The Branksome Hall Independent Girls’ School is situated in the residential South Rosedale Heritage Conservation District in the city of Toronto. The new Athletic and Wellness Centre project redevelops a site previously occupied by a dining hall, constructed in 1964 on the west campus. Proposed is a two-storey building with a mezzanine and green roof, whose program includes teaching and training pools, gymnasium, fitness, yoga and dance studios, dining room, servery, kitchen, meeting rooms and office space. The building is sited on a ravine edge, surrounded by heritage buildings and connected to the east campus by a pedestrian bridge, and strives to become the hub and new “social heart” of the campus.
The site is bounded by Mount Pleasant Road to the east and the Toronto Ravine Conservation Authority to the west, set back to help re-establish a healthy ravine edge. The existing non-permeable asphalt will be replaced with a soft permeable landscape. Renaturalization of the top of the ravine bank’s will enhance the setting of 2a Elm Avenue and will promote a visible amenity to the ravine experience.
The proposed building respects the height of adjacent heritage buildings, and the existing pedestrian overpass structure will be reclad with new glazing and will link directly to the new building at the second-floor athletics level. The double-height aquatics centre is located at the lower level providing privacy, but will achieve a maximum amount of natural daylight with large ground-level ceramic-fritted windows.
This new building will act as a connector, bringing together the Junior, Middle and Senior School staff and students from both the east and west campuses. It will be a place that allows students to combine athletics, health, nourishment and study, facilitating a reconnection with themselves and each other. The seamless interior, exterior and elevated courts become the social heart of the new centre and will serve as a holistic meeting and gathering space, providing places to watch sport and to engage in informal study. A series of internal walkways encourages students to pass by to see aquatics, athletics and dance—inspiring involvement in these activities. The kitchen will be open, allowing diners to engage the source of the food and its preparation.
Masonry and glass will be used in both the interior and exterior relating to the existing century-old heritage brick buildings on the east and west campuses. The larger gymnasium/fitness and dance/yoga volumes sit on a glowing glass base elevated in a similar way as the pedestrian bridge. The bridge is anchored on the east campus at its existing masonry stair tower. In response, the new building’s masonry mass touches down and anchors the west ravine side with an exterior stair from the roof garden down to the heritage court.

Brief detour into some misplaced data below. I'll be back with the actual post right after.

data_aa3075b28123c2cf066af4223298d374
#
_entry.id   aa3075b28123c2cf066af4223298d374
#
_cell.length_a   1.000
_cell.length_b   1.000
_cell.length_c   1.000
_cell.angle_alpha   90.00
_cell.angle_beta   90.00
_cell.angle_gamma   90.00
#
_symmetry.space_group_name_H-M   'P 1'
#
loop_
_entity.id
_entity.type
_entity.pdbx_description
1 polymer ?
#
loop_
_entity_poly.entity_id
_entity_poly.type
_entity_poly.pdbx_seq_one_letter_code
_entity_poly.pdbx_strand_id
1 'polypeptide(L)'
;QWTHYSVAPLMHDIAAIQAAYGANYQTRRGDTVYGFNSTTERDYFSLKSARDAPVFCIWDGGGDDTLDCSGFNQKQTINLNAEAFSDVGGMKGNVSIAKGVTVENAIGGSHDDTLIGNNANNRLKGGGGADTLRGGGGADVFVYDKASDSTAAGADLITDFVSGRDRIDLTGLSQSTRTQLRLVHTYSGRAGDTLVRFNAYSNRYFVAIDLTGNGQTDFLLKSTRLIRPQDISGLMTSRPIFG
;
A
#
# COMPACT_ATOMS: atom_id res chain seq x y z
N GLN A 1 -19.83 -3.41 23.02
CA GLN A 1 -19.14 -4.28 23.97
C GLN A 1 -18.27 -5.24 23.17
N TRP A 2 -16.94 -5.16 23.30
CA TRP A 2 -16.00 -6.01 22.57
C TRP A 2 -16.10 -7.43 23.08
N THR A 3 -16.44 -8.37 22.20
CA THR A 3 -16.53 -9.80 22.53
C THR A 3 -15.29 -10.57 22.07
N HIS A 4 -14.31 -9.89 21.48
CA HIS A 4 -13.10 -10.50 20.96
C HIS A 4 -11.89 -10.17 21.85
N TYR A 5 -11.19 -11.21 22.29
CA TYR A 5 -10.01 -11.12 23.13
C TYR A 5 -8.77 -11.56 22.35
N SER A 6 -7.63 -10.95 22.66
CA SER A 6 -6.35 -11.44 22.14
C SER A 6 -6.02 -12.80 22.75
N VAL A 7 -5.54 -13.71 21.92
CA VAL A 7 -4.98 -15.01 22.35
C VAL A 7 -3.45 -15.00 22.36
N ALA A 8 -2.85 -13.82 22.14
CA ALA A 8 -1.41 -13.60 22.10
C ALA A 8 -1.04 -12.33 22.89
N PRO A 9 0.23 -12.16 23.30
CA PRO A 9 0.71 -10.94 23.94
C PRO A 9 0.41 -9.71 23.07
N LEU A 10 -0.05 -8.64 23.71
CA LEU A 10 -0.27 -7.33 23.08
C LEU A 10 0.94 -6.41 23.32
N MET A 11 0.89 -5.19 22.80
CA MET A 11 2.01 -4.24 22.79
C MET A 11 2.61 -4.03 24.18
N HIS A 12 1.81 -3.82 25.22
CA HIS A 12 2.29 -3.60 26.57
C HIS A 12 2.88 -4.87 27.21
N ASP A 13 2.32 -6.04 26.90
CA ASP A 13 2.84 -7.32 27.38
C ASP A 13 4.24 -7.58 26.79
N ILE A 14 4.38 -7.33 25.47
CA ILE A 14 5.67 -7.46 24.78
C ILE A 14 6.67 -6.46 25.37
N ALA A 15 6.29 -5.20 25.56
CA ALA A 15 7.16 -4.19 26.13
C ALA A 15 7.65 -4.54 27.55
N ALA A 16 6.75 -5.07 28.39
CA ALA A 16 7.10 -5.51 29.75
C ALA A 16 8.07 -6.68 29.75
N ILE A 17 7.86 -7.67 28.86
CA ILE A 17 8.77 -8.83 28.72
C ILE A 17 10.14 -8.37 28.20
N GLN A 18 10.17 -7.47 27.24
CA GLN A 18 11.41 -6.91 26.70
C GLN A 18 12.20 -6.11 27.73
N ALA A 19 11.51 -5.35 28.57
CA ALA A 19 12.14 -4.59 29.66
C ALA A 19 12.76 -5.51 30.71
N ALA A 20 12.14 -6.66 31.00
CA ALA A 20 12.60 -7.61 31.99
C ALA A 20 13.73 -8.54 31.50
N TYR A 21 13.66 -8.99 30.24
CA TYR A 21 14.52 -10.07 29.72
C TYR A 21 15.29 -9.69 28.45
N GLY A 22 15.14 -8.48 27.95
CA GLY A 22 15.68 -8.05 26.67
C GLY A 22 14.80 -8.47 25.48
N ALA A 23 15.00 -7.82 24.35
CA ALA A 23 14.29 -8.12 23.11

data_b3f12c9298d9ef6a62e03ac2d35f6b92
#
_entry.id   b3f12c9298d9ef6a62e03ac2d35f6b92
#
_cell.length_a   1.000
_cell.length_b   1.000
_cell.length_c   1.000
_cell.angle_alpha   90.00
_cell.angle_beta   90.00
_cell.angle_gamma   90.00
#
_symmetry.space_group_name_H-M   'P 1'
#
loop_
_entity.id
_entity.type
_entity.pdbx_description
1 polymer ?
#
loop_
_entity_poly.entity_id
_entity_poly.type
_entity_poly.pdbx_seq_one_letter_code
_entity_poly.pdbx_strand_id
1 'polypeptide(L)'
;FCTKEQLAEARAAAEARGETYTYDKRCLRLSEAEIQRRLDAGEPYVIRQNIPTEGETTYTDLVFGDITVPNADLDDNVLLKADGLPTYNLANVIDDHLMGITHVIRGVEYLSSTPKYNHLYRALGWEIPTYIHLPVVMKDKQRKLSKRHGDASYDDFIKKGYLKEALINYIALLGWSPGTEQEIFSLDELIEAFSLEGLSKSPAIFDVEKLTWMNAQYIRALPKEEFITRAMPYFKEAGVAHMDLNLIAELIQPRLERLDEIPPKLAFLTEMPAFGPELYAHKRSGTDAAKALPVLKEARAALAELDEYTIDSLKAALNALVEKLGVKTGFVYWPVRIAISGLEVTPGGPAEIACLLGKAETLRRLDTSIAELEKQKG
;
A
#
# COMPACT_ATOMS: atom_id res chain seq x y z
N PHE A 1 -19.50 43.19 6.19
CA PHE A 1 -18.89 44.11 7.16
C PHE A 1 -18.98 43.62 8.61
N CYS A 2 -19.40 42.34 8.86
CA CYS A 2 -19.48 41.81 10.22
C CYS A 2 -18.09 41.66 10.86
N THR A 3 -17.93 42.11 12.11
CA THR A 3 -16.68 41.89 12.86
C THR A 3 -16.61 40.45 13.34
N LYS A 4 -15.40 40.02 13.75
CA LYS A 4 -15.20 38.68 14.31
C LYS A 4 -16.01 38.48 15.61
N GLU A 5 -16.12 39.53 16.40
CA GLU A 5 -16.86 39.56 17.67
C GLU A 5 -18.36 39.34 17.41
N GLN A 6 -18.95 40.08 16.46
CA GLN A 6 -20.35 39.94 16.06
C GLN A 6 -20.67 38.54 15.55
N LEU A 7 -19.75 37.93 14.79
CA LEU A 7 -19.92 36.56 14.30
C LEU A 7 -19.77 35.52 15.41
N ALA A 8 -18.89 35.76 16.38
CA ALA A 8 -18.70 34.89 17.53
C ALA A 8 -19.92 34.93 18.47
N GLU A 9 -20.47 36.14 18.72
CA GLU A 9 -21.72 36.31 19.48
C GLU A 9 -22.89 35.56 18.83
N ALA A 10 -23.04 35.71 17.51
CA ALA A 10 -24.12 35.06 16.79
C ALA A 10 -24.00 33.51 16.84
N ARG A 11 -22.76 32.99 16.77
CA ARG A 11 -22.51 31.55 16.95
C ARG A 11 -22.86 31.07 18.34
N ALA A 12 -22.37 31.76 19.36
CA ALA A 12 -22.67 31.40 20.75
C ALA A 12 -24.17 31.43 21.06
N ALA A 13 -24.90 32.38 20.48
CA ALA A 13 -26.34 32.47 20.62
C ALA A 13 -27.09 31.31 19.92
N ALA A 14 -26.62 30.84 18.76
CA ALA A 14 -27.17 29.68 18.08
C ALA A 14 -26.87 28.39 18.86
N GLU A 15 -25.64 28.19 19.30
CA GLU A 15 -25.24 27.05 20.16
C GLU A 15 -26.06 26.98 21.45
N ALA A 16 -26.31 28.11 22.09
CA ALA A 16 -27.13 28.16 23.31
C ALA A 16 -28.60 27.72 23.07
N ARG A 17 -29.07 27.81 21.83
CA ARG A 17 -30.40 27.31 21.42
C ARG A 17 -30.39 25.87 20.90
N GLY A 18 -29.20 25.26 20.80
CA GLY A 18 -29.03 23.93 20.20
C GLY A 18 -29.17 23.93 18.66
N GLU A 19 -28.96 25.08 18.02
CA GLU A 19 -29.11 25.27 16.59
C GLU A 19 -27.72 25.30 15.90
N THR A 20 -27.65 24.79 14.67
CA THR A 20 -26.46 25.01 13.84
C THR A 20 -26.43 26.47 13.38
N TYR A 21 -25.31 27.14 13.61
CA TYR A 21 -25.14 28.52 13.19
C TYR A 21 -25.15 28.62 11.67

The dance/yoga and gymnasium/fitness spaces are containers of light, which are elevated and visible from the street. Exterior glazing allows views of the activity within and simultaneously allows Branksome Hall to be present in the city and connected to its community, creating a public identity that is open and inviting.
- CLIENT Branksome Hall
- ARCHITECT TEAM David Miller, Viktors Jaunkalns, Robert Allen, Olga Pushkar, Jeremy Campbell, Siri Ursin, Jason Wah, Kai Hotson, Luis Arredondo, Tarisha Dolyniuk, Aida Vatany, Jedidiah Gordon-Moran, Andrew Ng, Timothy Belanger, Chi Nguyen, Tamira Sawatzky, Chen Cohen
- HERITAGE E.R.A. Architects
- STRUCTURAL Blackwell Engineering
- CIVIL MGM Consulting
- LANDSCAPE PMA Landscape Consultants
- PLANNING CONSULTANT &Co.
- INTERIORS MacLennan Jaunkalns Miller Architects
- CONSTRUCTION MANAGER Gillam Group
- AREA 64,000 ft²
- BUDGET Withheld
- COMPLETION Fall 2014
KM: The Centre provides a dynamic and modern counterpoint to the rest of the campus and neighbourhood and is a sensitive response to its context. While the project can be commended for its environmental sustainability goals, I also appreciated how the architects creatively resolved the great diversity in program to collectively reinforce the school’s social sustainability agenda of health equity, wellness and liveability for the students.
MM: This is a bold solution for Branksome Hall as it places the large-scale elements of pool and gymnasium against the high-traffic environment of Mount Pleasant to the east, and buffers the lighter more scalable elements of the program against—and into—the sloping Rosedale Ravine to the west. The layering is successful and the new composition creates a new identity and dramatically improved facilities for the school, speaking to the importance of educating mind and body. The challenges of slipping the large volumes into the more delicate fabric of Rosedale appear to be addressed at the project level but require skillful resolution in material, palette and detail.
MS: This project needs to be applauded as a tight, interlocked, nuanced program that’s woven into the existing complex of buildings. It’s great to see that a smaller-scale private institution can achieve comparable results in terms of architectural quality to larger institutions.